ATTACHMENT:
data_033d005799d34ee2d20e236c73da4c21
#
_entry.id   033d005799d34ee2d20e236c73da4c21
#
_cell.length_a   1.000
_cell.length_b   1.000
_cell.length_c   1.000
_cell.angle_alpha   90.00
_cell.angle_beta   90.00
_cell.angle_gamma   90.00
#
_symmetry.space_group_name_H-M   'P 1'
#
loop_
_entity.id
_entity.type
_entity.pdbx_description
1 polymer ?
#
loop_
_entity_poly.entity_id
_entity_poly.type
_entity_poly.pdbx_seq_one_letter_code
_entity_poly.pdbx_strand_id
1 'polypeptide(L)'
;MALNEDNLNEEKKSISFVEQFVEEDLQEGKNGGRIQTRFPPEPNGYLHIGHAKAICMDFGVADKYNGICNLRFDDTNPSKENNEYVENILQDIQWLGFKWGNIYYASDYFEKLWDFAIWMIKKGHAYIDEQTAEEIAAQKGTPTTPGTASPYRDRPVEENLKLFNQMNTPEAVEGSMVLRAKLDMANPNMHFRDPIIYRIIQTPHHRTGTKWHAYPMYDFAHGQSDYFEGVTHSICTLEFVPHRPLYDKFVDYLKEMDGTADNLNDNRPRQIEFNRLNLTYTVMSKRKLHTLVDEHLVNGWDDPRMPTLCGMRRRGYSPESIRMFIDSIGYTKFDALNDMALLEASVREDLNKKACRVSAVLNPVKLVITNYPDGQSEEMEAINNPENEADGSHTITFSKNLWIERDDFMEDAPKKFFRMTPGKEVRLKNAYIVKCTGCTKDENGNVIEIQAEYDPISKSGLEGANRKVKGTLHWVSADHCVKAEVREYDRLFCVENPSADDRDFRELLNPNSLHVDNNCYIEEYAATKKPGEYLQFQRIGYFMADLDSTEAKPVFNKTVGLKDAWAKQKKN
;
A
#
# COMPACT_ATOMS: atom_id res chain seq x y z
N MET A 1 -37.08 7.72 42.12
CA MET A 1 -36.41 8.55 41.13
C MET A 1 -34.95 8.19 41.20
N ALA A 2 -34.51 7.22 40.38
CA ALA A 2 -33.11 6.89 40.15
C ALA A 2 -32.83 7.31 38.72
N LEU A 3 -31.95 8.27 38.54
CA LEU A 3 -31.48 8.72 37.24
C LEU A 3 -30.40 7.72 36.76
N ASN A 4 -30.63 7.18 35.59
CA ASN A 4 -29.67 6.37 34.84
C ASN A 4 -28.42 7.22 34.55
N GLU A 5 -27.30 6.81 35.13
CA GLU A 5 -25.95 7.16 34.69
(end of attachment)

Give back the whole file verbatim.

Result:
data_033d005799d34ee2d20e236c73da4c21
#
_entry.id   033d005799d34ee2d20e236c73da4c21
#
_cell.length_a   1.000
_cell.length_b   1.000
_cell.length_c   1.000
_cell.angle_alpha   90.00
_cell.angle_beta   90.00
_cell.angle_gamma   90.00
#
_symmetry.space_group_name_H-M   'P 1'
#
loop_
_entity.id
_entity.type
_entity.pdbx_description
1 polymer ?
#
loop_
_entity_poly.entity_id
_entity_poly.type
_entity_poly.pdbx_seq_one_letter_code
_entity_poly.pdbx_strand_id
1 'polypeptide(L)'
;MALNEDNLNEEKKSISFVEQFVEEDLQEGKNGGRIQTRFPPEPNGYLHIGHAKAICMDFGVADKYNGICNLRFDDTNPSKENNEYVENILQDIQWLGFKWGNIYYASDYFEKLWDFAIWMIKKGHAYIDEQTAEEIAAQKGTPTTPGTASPYRDRPVEENLKLFNQMNTPEAVEGSMVLRAKLDMANPNMHFRDPIIYRIIQTPHHRTGTKWHAYPMYDFAHGQSDYFEGVTHSICTLEFVPHRPLYDKFVDYLKEMDGTADNLNDNRPRQIEFNRLNLTYTVMSKRKLHTLVDEHLVNGWDDPRMPTLCGMRRRGYSPESIRMFIDSIGYTKFDALNDMALLEASVREDLNKKACRVSAVLNPVKLVITNYPDGQSEEMEAINNPENEADGSHTITFSKNLWIERDDFMEDAPKKFFRMTPGKEVRLKNAYIVKCTGCTKDENGNVIEIQAEYDPISKSGLEGANRKVKGTLHWVSADHCVKAEVREYDRLFCVENPSADDRDFRELLNPNSLHVDNNCYIEEYAATKKPGEYLQFQRIGYFMADLDSTEAKPVFNKTVGLKDAWAKQKKN
;
A
#
# COMPACT_ATOMS: atom_id res chain seq x y z
N MET A 1 -37.08 7.72 42.12
CA MET A 1 -36.41 8.55 41.13
C MET A 1 -34.95 8.19 41.20
N ALA A 2 -34.51 7.22 40.38
CA ALA A 2 -33.11 6.89 40.15
C ALA A 2 -32.83 7.31 38.72
N LEU A 3 -31.95 8.27 38.54
CA LEU A 3 -31.48 8.72 37.24
C LEU A 3 -30.40 7.72 36.76
N ASN A 4 -30.63 7.18 35.59
CA ASN A 4 -29.67 6.37 34.84
C ASN A 4 -28.42 7.22 34.55
N GLU A 5 -27.30 6.81 35.13
CA GLU A 5 -25.95 7.16 34.69